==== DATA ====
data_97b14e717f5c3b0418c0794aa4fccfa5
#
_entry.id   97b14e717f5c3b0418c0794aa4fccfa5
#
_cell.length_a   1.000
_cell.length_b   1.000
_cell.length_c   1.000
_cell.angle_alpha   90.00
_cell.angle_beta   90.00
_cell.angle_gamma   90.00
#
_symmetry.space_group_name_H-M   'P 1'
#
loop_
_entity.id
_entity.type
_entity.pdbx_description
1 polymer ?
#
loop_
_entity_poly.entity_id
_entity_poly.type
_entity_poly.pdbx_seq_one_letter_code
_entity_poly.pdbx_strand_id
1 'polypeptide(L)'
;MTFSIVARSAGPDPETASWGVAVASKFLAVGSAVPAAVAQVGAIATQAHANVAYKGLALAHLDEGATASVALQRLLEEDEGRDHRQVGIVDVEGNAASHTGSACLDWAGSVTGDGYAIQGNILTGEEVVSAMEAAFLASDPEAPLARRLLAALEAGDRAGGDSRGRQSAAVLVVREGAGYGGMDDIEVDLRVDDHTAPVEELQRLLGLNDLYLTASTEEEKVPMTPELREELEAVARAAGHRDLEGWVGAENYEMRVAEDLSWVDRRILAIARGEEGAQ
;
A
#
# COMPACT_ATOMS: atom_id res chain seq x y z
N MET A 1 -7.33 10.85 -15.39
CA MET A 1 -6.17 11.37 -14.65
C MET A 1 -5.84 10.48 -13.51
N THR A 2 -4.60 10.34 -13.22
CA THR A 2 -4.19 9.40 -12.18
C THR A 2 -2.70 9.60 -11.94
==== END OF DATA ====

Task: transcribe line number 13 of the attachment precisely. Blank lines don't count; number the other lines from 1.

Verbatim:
#